The researchers believe theirs is the first study to test the safety of Internet-sold milk, although several others have documented bacteria in mothers’ own milk or in milk bank donations. Some bacteria may not be harmful, but salmonella is among germs that could pose a threat to infants, Boyer said.
Sources for bacteria found in the study aren’t known but could include donors’ skin, breast pumps used to extract milk, or contamination from improper shipping methods, Keim said.
The study was published online Monday in the journal Pediatrics.
The researchers attempted to buy milk from women on two websites but only tested milk obtained from women on one site, onlythebreast. An unidentified administrator for that site issued a statement saying the Incline Village, Nev.-based company is planning to stop informal milk sharing and will seek to improve donor screening and pursue “professional milk processing.” The website appeared to be down Monday morning.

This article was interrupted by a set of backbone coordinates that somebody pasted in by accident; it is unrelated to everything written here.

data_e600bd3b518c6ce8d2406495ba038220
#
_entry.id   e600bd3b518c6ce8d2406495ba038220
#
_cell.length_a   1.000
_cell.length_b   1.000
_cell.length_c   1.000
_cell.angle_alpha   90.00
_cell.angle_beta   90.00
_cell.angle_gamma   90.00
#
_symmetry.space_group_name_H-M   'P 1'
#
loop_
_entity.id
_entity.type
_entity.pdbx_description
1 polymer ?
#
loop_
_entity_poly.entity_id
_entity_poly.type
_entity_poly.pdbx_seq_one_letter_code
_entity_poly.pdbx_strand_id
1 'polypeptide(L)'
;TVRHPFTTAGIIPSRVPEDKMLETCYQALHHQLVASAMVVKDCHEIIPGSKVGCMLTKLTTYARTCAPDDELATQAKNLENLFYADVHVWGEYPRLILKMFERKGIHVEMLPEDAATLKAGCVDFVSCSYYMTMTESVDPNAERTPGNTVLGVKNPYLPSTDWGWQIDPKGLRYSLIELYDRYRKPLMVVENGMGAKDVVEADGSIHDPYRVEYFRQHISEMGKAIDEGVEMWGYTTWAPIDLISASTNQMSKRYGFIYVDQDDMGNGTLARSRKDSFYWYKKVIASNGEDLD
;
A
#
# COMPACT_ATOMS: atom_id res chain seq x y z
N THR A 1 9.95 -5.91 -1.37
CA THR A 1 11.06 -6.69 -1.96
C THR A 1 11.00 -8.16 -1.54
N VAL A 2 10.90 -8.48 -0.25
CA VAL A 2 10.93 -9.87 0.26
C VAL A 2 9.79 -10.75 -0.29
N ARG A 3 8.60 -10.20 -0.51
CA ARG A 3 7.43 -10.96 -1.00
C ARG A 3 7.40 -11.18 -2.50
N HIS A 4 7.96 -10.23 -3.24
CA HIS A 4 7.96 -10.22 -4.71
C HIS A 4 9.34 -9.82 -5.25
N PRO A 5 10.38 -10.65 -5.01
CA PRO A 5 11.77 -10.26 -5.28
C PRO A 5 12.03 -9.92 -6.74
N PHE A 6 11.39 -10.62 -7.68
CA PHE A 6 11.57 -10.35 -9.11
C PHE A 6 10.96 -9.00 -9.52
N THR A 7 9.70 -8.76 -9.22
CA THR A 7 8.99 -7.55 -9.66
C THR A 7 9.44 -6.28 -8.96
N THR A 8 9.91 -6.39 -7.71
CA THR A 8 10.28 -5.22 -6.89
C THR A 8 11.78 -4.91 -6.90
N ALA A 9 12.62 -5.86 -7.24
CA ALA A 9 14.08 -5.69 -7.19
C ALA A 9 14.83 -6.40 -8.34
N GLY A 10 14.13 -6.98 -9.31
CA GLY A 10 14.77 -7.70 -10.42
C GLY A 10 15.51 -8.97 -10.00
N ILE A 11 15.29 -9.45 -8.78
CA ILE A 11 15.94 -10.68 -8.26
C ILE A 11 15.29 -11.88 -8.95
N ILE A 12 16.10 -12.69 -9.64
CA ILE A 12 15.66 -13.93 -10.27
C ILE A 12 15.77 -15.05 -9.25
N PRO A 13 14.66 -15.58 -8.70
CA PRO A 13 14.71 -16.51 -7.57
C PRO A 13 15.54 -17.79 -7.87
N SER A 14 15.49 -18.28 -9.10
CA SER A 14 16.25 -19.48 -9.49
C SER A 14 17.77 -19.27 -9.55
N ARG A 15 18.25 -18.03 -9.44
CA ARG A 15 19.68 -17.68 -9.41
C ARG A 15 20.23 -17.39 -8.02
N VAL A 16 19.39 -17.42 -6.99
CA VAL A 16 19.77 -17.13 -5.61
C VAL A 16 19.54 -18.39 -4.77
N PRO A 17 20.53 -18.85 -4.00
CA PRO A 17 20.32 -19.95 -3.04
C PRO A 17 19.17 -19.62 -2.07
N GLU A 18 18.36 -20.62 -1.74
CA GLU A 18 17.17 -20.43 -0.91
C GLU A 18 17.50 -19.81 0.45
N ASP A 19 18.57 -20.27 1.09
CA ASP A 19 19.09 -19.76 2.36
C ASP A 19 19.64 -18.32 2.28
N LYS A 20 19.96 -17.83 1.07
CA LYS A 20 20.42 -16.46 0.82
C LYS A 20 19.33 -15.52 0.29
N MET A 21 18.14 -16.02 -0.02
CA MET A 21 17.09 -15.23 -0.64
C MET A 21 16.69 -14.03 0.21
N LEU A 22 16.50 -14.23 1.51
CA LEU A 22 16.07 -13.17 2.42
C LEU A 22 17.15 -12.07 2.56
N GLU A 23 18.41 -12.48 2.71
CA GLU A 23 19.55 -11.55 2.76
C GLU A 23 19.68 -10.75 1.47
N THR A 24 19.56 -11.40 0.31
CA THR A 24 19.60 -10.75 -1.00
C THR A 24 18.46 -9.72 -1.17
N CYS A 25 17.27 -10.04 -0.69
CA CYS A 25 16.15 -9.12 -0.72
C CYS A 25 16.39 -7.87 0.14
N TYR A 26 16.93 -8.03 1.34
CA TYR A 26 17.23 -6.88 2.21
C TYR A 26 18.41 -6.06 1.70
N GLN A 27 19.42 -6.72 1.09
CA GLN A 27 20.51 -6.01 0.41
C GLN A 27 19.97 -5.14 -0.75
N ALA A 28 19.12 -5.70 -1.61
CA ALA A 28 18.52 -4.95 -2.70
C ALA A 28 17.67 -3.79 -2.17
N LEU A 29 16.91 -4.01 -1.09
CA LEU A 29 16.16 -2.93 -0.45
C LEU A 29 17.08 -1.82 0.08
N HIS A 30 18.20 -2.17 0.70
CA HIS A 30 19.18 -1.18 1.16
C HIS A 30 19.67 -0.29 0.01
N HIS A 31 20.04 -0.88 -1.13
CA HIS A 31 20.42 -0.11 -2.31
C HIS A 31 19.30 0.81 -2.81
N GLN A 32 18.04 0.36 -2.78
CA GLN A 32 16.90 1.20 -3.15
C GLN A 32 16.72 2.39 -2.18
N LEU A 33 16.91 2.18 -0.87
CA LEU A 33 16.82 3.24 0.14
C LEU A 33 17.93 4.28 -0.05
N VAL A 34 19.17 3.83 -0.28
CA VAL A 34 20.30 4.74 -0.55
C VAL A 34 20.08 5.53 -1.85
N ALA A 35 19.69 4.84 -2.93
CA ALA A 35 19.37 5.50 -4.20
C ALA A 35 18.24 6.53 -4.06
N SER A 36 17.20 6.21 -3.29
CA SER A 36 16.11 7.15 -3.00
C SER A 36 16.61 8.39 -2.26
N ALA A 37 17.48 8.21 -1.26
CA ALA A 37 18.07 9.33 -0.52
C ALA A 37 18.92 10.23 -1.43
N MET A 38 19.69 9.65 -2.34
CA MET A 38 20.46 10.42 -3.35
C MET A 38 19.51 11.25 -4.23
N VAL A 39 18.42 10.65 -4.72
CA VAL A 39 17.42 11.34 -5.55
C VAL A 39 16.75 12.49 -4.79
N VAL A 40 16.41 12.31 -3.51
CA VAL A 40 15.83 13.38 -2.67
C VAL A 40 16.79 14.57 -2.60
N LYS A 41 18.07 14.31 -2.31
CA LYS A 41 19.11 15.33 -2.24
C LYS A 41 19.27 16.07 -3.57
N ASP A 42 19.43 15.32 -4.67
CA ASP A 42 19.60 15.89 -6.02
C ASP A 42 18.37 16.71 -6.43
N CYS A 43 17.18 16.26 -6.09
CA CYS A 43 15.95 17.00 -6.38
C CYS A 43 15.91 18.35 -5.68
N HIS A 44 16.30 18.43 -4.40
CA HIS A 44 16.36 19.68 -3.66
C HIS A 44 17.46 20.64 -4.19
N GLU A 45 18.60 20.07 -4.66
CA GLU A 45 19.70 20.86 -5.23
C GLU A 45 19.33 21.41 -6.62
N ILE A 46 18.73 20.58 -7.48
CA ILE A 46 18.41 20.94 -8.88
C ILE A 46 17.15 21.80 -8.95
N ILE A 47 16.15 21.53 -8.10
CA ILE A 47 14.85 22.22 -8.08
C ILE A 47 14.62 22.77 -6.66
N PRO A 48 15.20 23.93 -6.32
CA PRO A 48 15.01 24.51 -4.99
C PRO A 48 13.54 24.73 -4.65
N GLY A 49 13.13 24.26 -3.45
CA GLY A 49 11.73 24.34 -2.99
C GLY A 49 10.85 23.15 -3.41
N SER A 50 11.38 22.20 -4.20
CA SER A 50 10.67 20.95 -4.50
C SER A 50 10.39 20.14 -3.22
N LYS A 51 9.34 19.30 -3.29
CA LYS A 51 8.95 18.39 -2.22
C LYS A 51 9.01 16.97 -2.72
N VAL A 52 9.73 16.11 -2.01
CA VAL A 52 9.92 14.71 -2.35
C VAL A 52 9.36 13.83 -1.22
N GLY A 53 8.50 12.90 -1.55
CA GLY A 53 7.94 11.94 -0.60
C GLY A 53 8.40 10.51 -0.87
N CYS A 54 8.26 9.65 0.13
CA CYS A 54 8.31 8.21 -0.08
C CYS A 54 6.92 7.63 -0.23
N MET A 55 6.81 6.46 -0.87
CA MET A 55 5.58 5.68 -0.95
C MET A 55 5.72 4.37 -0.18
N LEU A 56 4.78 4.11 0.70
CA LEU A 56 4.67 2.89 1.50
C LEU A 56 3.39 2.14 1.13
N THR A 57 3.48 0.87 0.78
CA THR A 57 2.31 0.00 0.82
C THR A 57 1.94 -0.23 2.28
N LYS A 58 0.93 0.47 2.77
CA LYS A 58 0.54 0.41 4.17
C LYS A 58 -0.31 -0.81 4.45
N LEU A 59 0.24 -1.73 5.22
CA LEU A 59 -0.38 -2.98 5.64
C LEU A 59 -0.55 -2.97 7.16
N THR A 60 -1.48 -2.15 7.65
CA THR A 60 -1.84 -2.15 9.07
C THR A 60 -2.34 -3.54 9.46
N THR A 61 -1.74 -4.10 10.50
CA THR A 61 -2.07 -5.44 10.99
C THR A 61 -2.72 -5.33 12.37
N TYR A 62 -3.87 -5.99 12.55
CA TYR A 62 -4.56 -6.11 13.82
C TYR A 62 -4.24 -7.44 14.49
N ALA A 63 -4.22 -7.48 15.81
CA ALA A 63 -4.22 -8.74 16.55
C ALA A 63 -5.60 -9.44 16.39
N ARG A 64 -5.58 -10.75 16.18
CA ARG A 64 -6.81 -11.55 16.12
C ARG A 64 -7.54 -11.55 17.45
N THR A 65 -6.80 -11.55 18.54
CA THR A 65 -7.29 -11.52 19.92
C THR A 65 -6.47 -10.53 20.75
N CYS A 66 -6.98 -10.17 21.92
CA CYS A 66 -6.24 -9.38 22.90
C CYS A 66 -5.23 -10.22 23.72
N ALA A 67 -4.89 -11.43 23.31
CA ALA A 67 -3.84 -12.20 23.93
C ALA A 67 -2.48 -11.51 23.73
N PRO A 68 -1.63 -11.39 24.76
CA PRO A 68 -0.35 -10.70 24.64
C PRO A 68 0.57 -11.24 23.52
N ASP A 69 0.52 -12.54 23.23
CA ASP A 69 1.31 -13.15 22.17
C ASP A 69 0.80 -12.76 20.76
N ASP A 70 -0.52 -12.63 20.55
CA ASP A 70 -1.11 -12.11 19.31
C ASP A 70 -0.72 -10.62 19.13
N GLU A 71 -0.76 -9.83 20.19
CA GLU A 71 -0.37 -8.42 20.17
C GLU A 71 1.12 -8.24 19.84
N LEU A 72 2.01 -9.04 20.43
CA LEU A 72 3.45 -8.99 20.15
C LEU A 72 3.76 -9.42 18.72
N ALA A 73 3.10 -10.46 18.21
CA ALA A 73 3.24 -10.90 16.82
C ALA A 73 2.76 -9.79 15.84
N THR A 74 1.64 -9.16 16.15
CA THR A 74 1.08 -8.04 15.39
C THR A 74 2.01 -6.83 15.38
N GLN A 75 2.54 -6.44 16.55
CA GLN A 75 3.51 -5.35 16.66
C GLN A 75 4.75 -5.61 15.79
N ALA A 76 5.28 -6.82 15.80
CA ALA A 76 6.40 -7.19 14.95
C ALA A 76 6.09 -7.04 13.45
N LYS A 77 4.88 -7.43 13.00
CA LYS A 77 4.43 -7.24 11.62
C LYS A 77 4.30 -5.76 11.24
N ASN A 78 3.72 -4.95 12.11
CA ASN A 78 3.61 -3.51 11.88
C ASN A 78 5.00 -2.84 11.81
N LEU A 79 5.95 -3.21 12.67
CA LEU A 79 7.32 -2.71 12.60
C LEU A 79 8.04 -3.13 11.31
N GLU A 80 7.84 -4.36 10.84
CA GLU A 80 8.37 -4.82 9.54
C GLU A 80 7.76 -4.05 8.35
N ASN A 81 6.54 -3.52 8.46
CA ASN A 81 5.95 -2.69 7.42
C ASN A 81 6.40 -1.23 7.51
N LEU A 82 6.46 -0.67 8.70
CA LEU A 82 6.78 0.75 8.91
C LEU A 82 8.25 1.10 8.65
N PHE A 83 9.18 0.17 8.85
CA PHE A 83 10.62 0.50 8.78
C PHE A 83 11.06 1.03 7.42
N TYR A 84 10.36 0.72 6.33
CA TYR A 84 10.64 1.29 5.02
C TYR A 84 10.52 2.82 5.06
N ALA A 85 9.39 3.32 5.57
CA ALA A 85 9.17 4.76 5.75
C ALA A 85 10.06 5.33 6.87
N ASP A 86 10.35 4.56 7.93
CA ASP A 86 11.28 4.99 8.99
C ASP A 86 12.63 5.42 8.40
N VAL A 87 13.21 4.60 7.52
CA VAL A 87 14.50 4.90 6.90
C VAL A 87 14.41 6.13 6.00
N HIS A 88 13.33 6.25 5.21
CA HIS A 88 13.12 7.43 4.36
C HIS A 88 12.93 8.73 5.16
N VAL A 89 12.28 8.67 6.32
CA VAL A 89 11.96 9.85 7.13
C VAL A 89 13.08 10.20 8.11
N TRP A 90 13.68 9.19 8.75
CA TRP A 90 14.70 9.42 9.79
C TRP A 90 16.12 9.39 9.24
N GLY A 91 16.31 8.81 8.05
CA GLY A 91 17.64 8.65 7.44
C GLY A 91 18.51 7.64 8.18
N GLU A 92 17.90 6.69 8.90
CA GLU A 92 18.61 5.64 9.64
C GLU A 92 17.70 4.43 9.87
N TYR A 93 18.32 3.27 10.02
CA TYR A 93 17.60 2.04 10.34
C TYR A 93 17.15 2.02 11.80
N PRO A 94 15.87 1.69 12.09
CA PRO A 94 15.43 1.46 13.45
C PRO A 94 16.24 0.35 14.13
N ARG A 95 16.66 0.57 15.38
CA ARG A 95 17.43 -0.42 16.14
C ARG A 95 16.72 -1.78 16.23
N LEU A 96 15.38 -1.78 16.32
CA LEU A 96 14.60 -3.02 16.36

There are many milk-sharing sites online, including several that provide milk for free. Sellers or donors tend to be new mothers who produce more milk than their own babies can consume. Users include mothers who have difficulty breast-feeding and don’t want to use formula and people with adopted infants.
Breanna Clemons of Dickinson, N.D., is a donor who found a local woman who needed breast milk through one of the online sites where milk is offered free.
“A lot of people are like, ‘Ewww, it’s weird,’ but they haven’t been in a situation where they didn’t want their child to have formula,” or couldn’t produce enough milk, Clemons said.